UK bank derivatives exposures fall by £321bn in Q2

At £1.12 trillion, FX exposures are at their lowest levels for seven years

The fair value of derivatives held by UK banks fell by £321 billion ($232 billion) to £5.03 trillion in Q2 2021 – the fifth consecutive quarterly decline since exposures hit £7.96 trillion in Q1 2020, Bank of England (BoE) data shows. 

FX futures and forwards and interest rate swaps accounted for the lion’s share of the decline. At the end of June, FX futures and forwards exposures fell £114 billion to $496 billion, an 18.7% drop over the quarter. Interest rate swap exposures fell by £108 billion to £2.94 trillion – a 3.6% fall.



At £1.12 trillion, total FX exposures stood at their lowest levels for seven years. FX swaps fell by £59 billion (10.3%) to £515 billion, FX options by £21.3 billion (16.57%) to £107 billion.

Credit derivatives reversed their Q1 2021 hike, with exposures also falling £11.8 billion (6.8%) to £161 billion. 

Meanwhile, interest rate options exposures sank by £13.9 billion (4.9%) to £271 billion.  

In contrast, interest rate futures and forwards increased by £132 million (2.7%) to £5.02 billion, while commodity and equity derivatives edged up by £10.95 billion (2.13%) to £526 billion. 

Net assets fell for the first time since Q2 2020 to £65.4 billion, a 15.8% decline.  

What is it? 

The BoE publishes quarterly statistics on the derivatives positions of UK-resident banks. Data from foreign-owned banks in the country are included, but foreign-based branches of UK banks are excluded.    

The data is broken down by asset class and counterparty type, with end-quarter derivatives positions recorded at market value or, where this is not available, fair value.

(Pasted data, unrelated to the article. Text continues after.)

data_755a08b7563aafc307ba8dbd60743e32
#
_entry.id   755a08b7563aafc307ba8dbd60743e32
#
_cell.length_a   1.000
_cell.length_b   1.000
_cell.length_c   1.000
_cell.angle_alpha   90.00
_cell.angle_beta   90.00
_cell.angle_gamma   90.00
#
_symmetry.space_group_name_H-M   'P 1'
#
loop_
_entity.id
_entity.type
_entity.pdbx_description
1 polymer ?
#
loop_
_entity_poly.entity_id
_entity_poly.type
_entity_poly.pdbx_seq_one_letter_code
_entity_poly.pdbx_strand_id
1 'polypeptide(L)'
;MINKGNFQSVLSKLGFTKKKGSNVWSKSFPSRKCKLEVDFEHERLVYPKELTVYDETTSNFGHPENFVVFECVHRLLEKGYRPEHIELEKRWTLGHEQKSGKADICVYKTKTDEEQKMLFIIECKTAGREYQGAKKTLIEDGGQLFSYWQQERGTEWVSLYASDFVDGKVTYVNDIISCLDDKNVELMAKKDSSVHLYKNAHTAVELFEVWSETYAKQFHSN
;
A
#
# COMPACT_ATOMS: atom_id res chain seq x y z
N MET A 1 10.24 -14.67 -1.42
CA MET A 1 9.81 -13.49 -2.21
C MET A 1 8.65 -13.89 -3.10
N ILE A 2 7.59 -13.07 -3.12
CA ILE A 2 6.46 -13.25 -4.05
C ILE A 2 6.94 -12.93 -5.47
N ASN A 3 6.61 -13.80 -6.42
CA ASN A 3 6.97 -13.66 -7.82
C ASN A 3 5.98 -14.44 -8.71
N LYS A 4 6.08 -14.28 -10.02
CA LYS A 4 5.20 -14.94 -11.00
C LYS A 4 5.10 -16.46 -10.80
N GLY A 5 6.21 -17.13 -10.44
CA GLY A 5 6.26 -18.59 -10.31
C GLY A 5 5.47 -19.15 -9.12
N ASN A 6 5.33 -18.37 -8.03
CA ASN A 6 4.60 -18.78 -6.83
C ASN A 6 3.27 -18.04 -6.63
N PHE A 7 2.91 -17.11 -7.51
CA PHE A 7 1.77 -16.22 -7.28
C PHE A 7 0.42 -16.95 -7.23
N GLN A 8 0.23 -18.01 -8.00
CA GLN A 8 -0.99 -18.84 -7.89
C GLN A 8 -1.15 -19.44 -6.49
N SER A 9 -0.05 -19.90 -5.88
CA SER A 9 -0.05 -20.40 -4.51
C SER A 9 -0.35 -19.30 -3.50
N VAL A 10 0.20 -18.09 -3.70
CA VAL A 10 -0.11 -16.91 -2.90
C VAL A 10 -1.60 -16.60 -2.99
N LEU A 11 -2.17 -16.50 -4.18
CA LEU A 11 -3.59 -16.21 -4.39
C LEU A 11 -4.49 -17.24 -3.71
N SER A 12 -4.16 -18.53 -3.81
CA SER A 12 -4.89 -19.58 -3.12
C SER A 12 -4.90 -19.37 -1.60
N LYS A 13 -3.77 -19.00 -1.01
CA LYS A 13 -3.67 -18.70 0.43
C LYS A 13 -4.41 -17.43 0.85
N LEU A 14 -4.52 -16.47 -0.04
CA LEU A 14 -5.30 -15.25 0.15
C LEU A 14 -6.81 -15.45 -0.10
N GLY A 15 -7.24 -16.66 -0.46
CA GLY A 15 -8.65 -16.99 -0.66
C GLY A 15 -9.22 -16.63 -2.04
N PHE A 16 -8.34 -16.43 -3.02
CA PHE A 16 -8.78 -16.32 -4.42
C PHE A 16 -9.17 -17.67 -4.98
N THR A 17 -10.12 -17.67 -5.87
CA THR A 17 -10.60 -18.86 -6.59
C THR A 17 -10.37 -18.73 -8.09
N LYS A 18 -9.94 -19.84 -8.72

The statistics are gathered through a specialist derivatives survey, known as Form D-Q.

Why it matters

The UK FX derivatives market looks to be changing in size and structure: Q1 2020 was the first time since at least 2013 where futures and forwards held a bigger share of the market than FX swaps, at £916 billion compared with £902 billion, respectively. Before the drop this quarter, gross total FX futures and forwards exposures stood at £609.7 billion, compared to £574 billion in FX swaps. 

After peaks of volatility, such as those triggered by the Covid pandemic in 2020, it’s common for the derivatives market to contract. FX forwards and futures have been falling after a high of £916 billion in the first quarter of 2020. 

The UK is the leading international location in FX trading, according to the Bank for International Settlements’ triennial survey, last conducted in 2019. Whether the contraction reflects a smaller market share by volume among UK banks in the wake of the country's departure from the European Union, remains to be seen.

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